As referred to herein, a node is classified as a source node if it has no incoming edges and either its parent subgraph node is null, or its parent subgraph node is also a source. For example, node 401 has no incoming edges, and its parent subgraph node is null, that is node 401 is not contained in a subgraph node. Thus, node 401 is classified as a source node.
As referred to herein, a nested edge is an edge that has a subgraph node as a source node and a child node (or any level of child node of a node within the child node)of the subgraph node as a target node, or vice versa. For example, edges (X,B) and (F,X) are each examples of nested edges. As referred to herein, a loop is an edge that has a common node as a source node and target node of the edge. As referred to herein, a cycle is a closed path within a graph that is traversed along directed edges that originates and terminates at a common node without repetition of a node. No nodes are repeated in a cycle other than the node at which the cycle originates and terminates. As referred to herein, a compound cycle is a cycle that includes traversal of a compound, or subgraph, node. As referred to herein, a top-level subgraph node is a subgraph node that is not a child node of any other node. For example, subgraph nodes 420 and 422 are top-level subgraph nodes as neither subgraph node 420 or 422 is a child node of any other node within graph 400. Subgraph node 421 is not a top-level node as it is a child node of subgraph node 420.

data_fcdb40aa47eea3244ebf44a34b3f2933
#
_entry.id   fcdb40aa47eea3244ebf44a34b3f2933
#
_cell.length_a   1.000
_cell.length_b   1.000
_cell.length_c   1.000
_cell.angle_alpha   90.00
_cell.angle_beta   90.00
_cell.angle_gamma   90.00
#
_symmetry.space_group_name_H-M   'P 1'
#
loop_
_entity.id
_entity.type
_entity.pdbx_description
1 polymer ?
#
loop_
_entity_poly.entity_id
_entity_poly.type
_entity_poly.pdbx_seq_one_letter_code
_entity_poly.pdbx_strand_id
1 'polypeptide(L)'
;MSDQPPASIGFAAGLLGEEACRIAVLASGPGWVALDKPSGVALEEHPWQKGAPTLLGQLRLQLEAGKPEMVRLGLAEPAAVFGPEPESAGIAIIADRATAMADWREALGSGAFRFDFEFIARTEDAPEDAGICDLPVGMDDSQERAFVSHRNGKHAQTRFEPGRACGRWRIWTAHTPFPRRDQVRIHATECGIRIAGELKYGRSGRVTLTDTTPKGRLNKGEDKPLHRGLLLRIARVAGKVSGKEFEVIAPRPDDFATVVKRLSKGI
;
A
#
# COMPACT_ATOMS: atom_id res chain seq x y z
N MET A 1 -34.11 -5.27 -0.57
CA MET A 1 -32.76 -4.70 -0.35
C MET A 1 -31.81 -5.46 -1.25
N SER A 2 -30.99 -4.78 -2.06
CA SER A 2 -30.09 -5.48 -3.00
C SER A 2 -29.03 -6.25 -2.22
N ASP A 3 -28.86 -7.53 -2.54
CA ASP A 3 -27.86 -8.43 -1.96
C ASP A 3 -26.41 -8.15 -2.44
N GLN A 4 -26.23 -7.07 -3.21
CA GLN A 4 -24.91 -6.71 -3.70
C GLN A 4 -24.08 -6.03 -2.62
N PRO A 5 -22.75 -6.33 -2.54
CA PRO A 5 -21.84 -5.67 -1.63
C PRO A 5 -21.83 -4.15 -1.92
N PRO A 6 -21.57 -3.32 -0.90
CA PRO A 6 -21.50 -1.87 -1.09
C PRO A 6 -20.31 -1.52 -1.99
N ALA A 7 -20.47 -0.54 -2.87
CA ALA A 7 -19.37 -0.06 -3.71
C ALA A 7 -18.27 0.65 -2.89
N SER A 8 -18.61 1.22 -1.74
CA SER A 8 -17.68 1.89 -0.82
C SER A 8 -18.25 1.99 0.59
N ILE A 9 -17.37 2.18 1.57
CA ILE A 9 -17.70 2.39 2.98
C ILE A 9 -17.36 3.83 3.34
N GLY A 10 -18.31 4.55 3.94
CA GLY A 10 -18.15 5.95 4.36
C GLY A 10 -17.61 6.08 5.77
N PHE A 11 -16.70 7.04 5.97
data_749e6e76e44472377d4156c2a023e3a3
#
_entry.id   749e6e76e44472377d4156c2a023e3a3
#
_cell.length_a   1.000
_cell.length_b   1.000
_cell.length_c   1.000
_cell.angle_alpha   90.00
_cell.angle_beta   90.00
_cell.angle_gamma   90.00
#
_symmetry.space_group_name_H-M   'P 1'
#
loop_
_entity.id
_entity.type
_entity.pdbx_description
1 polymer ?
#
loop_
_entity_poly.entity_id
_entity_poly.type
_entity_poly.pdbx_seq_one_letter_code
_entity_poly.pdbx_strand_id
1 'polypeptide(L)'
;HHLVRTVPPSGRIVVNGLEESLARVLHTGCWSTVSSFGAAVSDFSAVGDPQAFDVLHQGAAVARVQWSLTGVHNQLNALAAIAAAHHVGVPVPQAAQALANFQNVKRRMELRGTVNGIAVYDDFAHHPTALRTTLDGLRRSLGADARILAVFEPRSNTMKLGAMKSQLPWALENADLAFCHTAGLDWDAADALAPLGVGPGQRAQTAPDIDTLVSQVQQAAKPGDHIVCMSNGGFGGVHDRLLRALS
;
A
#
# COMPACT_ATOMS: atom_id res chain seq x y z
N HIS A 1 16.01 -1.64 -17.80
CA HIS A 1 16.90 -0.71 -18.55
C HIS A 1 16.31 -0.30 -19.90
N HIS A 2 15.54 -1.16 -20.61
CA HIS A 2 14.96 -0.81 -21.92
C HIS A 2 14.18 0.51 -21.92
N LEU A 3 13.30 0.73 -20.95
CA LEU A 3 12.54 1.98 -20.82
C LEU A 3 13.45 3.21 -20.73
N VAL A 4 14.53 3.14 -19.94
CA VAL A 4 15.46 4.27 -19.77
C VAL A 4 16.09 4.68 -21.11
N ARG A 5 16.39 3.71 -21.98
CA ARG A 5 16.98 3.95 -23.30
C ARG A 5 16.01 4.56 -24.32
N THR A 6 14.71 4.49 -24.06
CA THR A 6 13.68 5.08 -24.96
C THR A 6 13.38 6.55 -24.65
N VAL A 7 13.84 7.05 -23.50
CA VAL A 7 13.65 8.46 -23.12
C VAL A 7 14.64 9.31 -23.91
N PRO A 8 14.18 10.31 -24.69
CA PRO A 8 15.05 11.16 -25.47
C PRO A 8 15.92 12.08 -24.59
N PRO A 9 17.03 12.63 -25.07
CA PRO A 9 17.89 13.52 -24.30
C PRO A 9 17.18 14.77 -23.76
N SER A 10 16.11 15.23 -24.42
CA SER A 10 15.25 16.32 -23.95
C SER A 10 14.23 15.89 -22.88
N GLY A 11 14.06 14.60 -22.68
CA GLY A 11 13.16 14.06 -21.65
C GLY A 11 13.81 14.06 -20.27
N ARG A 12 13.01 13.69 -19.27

As referred to herein, a removable sink node is a sink node (as defined above) that has no child nodes. That is, a sink node is a removable sink node if it is not a subgraph node, or it is a subgraph node containing no child nodes. Notably, a graphing application of the present invention orders nodes into subsets while “removing,” or otherwise designating, a node included in a node order subset from the graph. As such, a node may at one point during processing by the graphing application be evaluated as non-removable, while the same node may later be identified during processing of the graph as removable. As referred to herein, a removable source node is a source node (as defined above) that has no child nodes. As referred to herein, an inverted edge is an edge that has a vertical displacement in opposition to the vertical displacement of the majority of edges in a graph. The present invention provides a computer-implemented methodology for reducing the number of inverted edges in a cyclic compound directed graph.